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Photo by Dianne Wenz, VLCE,

  1. As much as I hate to admit it, I need you to take care of me. Even though I survived as a stray eating scraps off the street, my survival skills don’t extend to knowing how many treats are too many or that chocolate, which sure smells good, is bad for me. Just because I act as if you’ve gravely offended me when you clean my ears, or put that anti-flea-and-tick stuff on me – well, thanks.

  1. Play ball with me. OMG, play ball with me. Some dogs like tug-o-war. Some dogs are into sticks. But for me, it’s take me out to the ballgame! You can tell: every time you pick up my ball, I get so excited that I jump off the floor with all four limbs. Does anything else cause that? No — not even the high-intensity treats. Side note: when you put my toys away, if you touch the ball, I think we’re gonna play. At least toss it a couple times. Otherwise it would be like Daddy taking you to a jewelry store to “window shop.”
  1. Keep it calm, okay? If you’re upset I think it’s me and it triggers my abandonment issues. (All right, so I’ve watched Dr. Phil a couple of times….)
  1. When I approach you, it’s because I need something – probably your attention. I’m not being greedy or annoying. I’m a dog. I ask for what I need, and if I don’t need something, I don’t ask. (Well, okay, sometimes I beg as if I’ve never eaten in my life, but my personal history and my species history has a lot of not-enough-to-eat in it. You can say no, but I figure if I keep asking, sometimes you’ll say yes.)
  1. Include me in the family in every possible way. You’re my pack. That’s a concept you’ll never understand; the closest you’ll come is to treat me like one of your kids. I’ll accept that, even though I’m not a juvenile – I’m a full-grown canine who could get by in the wild as part of a pack. But this isn’t the wild. I count on you. And I’ll be there for you no matter what.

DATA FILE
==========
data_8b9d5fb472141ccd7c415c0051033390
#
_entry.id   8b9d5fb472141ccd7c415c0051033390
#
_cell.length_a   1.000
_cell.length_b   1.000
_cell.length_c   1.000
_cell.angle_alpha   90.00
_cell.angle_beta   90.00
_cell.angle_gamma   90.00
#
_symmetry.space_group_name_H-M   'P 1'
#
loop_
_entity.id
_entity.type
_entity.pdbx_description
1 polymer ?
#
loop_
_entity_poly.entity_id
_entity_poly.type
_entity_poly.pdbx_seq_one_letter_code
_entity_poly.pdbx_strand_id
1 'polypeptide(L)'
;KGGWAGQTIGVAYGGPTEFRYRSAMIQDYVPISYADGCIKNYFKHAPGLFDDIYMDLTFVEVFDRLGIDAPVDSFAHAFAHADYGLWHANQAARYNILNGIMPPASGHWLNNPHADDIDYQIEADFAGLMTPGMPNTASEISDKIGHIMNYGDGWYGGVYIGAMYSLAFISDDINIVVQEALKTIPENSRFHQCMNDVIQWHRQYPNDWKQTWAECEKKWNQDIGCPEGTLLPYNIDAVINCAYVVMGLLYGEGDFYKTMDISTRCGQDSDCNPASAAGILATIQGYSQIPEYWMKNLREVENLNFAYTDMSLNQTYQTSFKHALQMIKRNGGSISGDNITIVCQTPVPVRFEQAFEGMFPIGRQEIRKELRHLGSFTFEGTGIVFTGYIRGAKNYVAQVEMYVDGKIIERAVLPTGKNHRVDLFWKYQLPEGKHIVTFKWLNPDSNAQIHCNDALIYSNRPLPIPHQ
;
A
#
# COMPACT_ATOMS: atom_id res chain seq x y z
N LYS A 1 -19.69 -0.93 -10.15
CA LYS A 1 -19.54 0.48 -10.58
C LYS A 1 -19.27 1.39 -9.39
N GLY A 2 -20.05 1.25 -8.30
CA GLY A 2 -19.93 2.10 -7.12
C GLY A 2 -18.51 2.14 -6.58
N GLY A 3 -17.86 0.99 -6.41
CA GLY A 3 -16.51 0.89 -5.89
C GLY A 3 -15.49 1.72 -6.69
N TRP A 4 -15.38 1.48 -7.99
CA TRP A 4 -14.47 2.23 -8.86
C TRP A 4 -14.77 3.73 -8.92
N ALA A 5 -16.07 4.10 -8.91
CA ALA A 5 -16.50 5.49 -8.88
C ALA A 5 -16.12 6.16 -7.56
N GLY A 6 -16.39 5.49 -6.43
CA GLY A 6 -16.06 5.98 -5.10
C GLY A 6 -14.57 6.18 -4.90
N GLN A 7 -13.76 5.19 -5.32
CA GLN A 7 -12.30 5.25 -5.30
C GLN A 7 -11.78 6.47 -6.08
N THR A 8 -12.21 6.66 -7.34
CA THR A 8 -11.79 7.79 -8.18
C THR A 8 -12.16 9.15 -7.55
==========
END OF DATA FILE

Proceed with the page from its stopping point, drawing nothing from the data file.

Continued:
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Portrait by Lily Ochoa, a vegan artist in Texas who does companion animal portraits from photographs:

Forbes Melton-Moran is the adopted dog of Victoria Moran, author of Main Street Vegan and The Good Karma Diet, and her husband, William Melton. Forbes works for Main Street Vegan Academy in the position of substitute dog, allowing students who’ve come from afar and miss their companion animals to have someone to pet and play with. He enjoys shopping, digging, visiting his big sister, Adair, and her dogs, Oliver and Tala, and playing the NYC apartment game beloved by dogs for generations: hall ball.


  1. Oh, I just adore this! Forbes is such a cool dude. I think Tucker would agree with a lot of his points, too!

  2. I love you, Forbes! <3

  3. Hi Forbes,
    You are brilliant! We humans have so much to learn from dogs and other animals. Thank you for sharing these insights in a way that we can understand. You rock!